Master of Arts in Higher Education (MAHE) Theses

Date of Award


Document Type


Degree Name

Master of Arts (MA)

First Advisor

Tim Herrmann

Second Advisor

Scott Gaier

Third Advisor

Thomas Jones

Distinguished Theses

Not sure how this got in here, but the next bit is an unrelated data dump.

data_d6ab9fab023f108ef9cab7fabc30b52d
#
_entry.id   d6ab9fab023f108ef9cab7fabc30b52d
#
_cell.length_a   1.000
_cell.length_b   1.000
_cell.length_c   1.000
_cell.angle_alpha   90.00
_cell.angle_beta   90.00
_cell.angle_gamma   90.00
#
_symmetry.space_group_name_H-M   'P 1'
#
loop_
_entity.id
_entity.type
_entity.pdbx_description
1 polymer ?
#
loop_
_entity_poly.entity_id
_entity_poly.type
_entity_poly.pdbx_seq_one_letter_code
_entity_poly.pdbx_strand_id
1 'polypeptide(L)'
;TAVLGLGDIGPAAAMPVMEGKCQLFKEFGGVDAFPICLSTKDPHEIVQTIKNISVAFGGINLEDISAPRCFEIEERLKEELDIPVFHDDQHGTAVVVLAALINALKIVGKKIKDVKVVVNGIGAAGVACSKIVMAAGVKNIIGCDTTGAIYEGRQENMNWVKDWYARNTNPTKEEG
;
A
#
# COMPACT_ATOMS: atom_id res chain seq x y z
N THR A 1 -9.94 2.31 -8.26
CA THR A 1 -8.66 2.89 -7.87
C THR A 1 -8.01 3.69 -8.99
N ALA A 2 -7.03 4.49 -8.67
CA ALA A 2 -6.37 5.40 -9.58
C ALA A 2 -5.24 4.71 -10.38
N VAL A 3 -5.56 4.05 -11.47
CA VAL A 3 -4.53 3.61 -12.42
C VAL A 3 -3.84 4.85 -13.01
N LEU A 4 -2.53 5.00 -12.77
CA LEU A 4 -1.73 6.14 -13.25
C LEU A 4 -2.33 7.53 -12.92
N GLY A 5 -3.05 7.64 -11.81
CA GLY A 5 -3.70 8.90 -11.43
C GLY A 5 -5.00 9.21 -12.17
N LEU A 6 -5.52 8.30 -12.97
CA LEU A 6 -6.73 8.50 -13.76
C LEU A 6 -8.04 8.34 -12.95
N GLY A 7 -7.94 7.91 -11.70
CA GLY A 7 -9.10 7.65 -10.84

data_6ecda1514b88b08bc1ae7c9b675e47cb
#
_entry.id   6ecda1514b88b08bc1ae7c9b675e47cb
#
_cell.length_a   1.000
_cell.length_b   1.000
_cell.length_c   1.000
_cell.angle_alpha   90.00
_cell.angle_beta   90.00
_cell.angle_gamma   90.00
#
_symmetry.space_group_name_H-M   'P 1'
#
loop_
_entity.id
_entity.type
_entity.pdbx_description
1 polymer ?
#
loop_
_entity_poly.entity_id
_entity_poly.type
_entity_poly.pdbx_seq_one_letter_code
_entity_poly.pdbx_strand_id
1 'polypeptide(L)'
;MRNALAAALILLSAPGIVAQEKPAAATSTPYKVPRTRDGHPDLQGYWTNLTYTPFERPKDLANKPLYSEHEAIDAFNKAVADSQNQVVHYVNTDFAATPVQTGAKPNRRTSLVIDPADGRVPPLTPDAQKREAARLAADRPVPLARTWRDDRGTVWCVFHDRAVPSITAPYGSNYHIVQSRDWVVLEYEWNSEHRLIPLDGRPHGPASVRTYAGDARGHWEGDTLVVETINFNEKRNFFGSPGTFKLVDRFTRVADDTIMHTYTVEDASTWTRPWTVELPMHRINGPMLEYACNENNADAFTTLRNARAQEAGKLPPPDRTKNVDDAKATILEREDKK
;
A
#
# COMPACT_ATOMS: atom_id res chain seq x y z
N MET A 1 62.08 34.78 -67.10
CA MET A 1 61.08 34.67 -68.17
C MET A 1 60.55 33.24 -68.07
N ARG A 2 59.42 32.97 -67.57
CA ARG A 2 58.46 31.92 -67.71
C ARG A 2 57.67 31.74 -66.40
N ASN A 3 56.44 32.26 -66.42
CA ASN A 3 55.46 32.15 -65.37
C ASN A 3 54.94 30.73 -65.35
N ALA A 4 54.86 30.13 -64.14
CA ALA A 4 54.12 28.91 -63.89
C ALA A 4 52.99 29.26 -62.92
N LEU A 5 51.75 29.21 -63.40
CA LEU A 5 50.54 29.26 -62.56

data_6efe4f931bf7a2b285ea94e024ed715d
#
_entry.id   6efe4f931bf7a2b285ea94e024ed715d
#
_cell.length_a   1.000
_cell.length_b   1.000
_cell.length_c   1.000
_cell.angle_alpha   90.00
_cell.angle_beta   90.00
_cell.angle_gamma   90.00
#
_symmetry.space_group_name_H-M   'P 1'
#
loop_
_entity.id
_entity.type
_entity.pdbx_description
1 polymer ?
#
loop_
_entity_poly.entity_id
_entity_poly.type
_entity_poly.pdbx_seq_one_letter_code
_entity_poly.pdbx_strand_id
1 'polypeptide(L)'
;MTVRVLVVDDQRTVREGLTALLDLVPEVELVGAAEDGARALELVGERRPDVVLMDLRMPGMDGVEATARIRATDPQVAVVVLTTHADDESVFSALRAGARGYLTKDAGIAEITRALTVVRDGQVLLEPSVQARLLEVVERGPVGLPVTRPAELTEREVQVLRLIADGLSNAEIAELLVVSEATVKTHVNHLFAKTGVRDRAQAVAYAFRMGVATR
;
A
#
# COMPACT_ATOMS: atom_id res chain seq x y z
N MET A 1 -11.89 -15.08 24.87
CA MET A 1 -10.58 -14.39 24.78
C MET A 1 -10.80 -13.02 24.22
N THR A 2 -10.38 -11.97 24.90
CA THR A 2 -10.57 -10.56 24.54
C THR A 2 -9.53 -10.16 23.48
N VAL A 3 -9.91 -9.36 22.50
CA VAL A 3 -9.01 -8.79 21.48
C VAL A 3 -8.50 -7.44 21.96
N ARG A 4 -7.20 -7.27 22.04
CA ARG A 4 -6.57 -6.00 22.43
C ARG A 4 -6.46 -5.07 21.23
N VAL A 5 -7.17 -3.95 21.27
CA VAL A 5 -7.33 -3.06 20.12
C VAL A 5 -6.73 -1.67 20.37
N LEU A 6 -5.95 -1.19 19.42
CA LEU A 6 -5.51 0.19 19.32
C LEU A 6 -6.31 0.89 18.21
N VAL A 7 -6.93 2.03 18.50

University study abroad facilitators must maximize the benefits of a semester away from the home campus for students seeking to realize a transformational experience. Among the documented benefits of study abroad for students is the development of intercultural competence. The purpose of this study was to examine the relationship between student goals (excluding foreign language goals) for study abroad and change in intercultural competence. Data for this study was collected over four semesters from students (N = 78) who applied and were accepted to attend a study abroad program in a western European country. The study abroad program was hosted by a faith-based university in the Midwest. Participants were from the host university (n = 69) and other similar universities (n = 9). Participants were first-semester freshmen (n = 34), upperclassmen (n = 44), female (n = 61), and male (n = 17). The Study Abroad Goals Scale (SAGS) (Kitsantas, 2004) and the Intercultural Development Inventory (IDI) (Hammer, 2012) were administered within the first week of the semester. The IDI was administered again at the conclusion of the semester. Students were encouraged but not required to complete the instruments. Kitsantas’ (2004) study on the role of goals as a predictor of cross-cultural development served as a model for this study. Two research questions guided this study. First, what is the relationship (correlation) between student goals as measured by the SAGS for their study abroad experience and change in intercultural competence as measured by the IDI? A Pearson r correlation analysis was run on each of the three SAGS subscales for the combined, freshmen, and upperclassmen participants. Results indicated a simple negative linear correlation on SAGS subscale two for the combined (r = -.279; p < .05, two-tailed) and also for the freshmen participants (r = -.404; p < .05, two-tailed). Second, what is the difference between first-semester freshmen and upperclassmen goals on the SAGS for study abroad and change in intercultural competence as measured by the IDI? A two-tailed t-test revealed a statistically significant difference on subscale one (t = 1.812; p < .10) and on subscale three (t = 3.594; p < .001). Results from a secondary analysis showed significant growth (p < .001) on the IDI for all three participant groups from pre-to-post semester. Literature is sparse on the relationship of goals and change in intercultural competence, which provides ample opportunities for additional research. This study was the first to examine the correlation between the SAGS and the IDI. Limitations included a small sample size, a single study abroad setting, and a narrow pool of participants (only students from small, faith-based universities). The SAGS is a useful tool for students studying abroad and for on-site personnel to understand students’ goals for their experience. With designated time for self-evaluation of goals, feedback, and guided reflection, goals may still prove a factor for growth in intercultural competence during study abroad.